Is the decision to go into inactive made by the member or chapter?
June 29th:
Let me start with an overview.
The Torrey Hawks Hang Gliding Club is dedicated to promoting and
protecting the sport of hang gliding at Torrey Pines (as stated in our
bylaws). We feel that free membership is consistent with that goal,
and it helps us to be more inclusive of members who share that goal.
Our bylaws state:
Expired USHPA members may be placed on inactive status
as needed to maintain compliance with USHPA membership
requirements.
In order to remain compliant with USHPA's 70% membership rules,
we implement that bylaw by honoring seniority in our club. In other
words, members become inactive in reverse order of the date that
they joined the Torrey Hawks.
Now I'll answer your specific questions:
USHPA asked: How many members have been made inactive per
your bylaws to comply with the 70% USHPA member requirement?
There is no current USHPA requirement for clubs to provide a count of
members that might be inactive for any reason. If you can provide a
valid reason for needing that information, we will gladly provide it.
USHPA asked: Who are the members that have been made inactive?
There is no current USHPA requirement for clubs to provide a list of
members that might be inactive for any reason. If you can provide a
valid reason for needing that information, we will gladly provide it.
USHPA asked: The bylaws don’t specify how members are made inactive?
Can you elaborate on how that process occurs? What are the criteria
used to make that determination?
Our bylaws state:
Expired USHPA members may be placed on inactive status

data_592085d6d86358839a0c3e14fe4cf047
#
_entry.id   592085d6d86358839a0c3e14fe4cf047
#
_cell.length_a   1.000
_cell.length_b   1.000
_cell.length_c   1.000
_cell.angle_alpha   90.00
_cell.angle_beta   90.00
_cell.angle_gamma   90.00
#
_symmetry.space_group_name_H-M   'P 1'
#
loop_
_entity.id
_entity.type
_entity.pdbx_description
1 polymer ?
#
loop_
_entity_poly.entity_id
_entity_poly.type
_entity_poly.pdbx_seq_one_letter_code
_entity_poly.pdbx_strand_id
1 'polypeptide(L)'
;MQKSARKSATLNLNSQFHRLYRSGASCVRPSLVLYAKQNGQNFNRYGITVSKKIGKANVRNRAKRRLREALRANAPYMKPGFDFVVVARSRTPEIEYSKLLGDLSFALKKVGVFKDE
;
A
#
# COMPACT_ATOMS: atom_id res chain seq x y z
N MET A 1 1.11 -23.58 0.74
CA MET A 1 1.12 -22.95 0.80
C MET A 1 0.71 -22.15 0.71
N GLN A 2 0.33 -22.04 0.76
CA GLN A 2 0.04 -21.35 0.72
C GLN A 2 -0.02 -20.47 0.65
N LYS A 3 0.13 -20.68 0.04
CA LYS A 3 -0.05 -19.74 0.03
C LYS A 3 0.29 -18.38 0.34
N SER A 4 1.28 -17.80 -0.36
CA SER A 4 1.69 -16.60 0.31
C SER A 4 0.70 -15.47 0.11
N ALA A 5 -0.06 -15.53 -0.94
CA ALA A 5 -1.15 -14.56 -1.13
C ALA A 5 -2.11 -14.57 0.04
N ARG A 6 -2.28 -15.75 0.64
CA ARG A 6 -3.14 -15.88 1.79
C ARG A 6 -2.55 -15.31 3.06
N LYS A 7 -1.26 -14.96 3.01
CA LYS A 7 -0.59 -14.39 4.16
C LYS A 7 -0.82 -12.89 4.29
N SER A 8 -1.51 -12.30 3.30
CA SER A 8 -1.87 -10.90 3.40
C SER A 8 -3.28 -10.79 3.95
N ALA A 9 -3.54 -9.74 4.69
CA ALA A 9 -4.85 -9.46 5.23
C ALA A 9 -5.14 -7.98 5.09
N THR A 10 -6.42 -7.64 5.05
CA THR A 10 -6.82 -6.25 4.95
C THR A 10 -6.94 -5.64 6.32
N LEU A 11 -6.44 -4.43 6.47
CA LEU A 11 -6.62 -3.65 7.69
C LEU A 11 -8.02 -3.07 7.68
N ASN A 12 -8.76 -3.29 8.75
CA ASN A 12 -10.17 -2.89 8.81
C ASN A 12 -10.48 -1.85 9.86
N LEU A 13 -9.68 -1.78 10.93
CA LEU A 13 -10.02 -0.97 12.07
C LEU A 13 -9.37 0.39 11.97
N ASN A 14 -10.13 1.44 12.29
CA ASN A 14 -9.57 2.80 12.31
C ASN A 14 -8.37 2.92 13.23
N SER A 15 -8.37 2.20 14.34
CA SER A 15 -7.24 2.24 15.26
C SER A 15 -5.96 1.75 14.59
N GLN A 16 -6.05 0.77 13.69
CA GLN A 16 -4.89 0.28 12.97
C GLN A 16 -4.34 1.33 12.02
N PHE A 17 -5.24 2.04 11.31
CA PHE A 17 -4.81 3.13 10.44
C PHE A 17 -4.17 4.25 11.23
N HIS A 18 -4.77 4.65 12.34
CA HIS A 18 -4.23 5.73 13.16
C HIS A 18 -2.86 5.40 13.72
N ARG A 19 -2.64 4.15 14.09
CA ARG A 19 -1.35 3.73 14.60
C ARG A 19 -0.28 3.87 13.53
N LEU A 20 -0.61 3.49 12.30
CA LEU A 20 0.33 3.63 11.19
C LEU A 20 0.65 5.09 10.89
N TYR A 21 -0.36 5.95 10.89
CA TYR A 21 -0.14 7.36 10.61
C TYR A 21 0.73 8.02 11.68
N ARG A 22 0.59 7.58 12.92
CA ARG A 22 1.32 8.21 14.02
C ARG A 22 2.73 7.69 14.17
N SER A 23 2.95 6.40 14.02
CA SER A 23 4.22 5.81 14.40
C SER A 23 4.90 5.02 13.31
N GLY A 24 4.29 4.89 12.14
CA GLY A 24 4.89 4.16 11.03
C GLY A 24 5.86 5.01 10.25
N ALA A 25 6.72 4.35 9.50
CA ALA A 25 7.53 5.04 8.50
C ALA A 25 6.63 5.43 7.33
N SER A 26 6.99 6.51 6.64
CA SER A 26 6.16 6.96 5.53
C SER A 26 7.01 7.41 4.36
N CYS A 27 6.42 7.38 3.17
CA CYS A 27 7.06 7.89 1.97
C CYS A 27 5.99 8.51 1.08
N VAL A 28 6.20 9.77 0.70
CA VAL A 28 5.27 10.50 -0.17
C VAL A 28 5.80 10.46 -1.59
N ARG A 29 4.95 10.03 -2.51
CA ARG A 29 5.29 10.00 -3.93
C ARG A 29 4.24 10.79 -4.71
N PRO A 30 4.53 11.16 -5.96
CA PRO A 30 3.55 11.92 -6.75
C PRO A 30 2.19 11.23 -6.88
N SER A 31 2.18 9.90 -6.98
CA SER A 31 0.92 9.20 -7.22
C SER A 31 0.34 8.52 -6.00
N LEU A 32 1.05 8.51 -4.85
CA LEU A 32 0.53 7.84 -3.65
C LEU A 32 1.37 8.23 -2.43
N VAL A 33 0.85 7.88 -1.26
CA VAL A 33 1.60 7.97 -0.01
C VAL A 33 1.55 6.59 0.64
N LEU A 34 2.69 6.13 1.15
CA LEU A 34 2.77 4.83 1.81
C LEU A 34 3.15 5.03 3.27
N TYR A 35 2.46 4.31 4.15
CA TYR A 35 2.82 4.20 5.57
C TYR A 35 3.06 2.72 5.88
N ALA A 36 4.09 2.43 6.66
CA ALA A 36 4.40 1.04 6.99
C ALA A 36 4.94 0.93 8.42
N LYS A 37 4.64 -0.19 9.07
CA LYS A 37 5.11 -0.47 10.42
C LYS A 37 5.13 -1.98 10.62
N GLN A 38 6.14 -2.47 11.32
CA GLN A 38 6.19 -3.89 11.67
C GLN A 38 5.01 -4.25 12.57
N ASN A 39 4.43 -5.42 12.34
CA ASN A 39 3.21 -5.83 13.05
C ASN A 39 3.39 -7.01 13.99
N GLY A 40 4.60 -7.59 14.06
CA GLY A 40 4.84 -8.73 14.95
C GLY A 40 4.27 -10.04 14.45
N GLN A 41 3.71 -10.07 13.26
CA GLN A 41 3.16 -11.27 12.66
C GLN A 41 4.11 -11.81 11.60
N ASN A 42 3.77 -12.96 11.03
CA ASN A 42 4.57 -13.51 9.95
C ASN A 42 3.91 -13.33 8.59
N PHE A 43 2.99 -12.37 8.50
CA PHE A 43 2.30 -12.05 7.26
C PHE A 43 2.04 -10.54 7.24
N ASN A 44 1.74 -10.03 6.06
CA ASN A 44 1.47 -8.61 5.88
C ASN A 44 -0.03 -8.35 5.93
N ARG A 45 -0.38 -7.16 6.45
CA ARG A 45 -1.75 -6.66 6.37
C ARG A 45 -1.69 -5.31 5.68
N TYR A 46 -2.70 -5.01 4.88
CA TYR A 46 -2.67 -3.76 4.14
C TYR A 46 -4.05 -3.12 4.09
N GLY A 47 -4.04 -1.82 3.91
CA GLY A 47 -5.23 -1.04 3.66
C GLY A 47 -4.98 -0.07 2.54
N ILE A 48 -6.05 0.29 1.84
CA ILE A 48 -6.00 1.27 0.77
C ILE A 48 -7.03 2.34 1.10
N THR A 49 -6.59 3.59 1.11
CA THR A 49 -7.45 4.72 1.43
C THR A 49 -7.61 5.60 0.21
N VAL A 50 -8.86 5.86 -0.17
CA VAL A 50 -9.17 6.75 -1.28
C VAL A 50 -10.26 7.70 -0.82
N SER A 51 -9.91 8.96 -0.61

as needed to maintain compliance with USHPA membership
requirements.
In order to remain compliant with USHPA's 70% membership rules,
we implement that bylaw by honoring seniority in our club. In other
words, members become inactive in reverse order of the date that
they joined the Torrey Hawks.
USHPA asked: Is the decision to go into inactive made by the
member or chapter?
Both. First, members may request being made inactive and their
status request is honored. Second, in order to remain compliant
with USHPA's 70% membership rules, we inactivate members in
reverse order of their membership date in the Torrey Hawks.
Two Weeks Later:
Chapter Officers,
In order to review your chapter application, the questions listed below will need to be completed with more detail to better understand how membership status is managed. Until you are able to do so, the chapter application cannot be considered for approval.
I see the terse reply the USHPA has sent in response to our answers as questionable. Has any other chapter run into this problem with chapter renewal? If you did, how did you solve it and what advice do you have for our situation. Basically, we could go so far as to alter our by-laws to inactivate all non-USHPA members that aren't club officers and our ratio would be 99%. I'm not sure what the point is though? What difference does it make if the club has 70% USHPA membership or 50% from a chapter point of view? Being a member of our club and the club being a chapter of the USHPA doesn't confer any rights or privileges to non-USHPA members, nor does it create any special liability to the USHPA. I can understand a chapter having to have at least a certain number of current USHPA members to be considered high enough to warrant being a chapter, but after that it's just a label: Flying member vs magazine only sound familiar?

I've let my USHPA membership laps until the USHPA reverses the expulsion of Bob Kuczewski. I emailed the region #4 directors of my decision.
I had been helping the RGSA Chapter of the USHPA by maintaining the local roster.
Now that my membership lapsed I no longer have access to the USHPA, Membership List, webpage.
Access was necessary to see if our local RGSA members were current USHPA members and had a waiver in place.
This information would be necessary to qualify for site insurance for those RGSA members that wanted site insurance.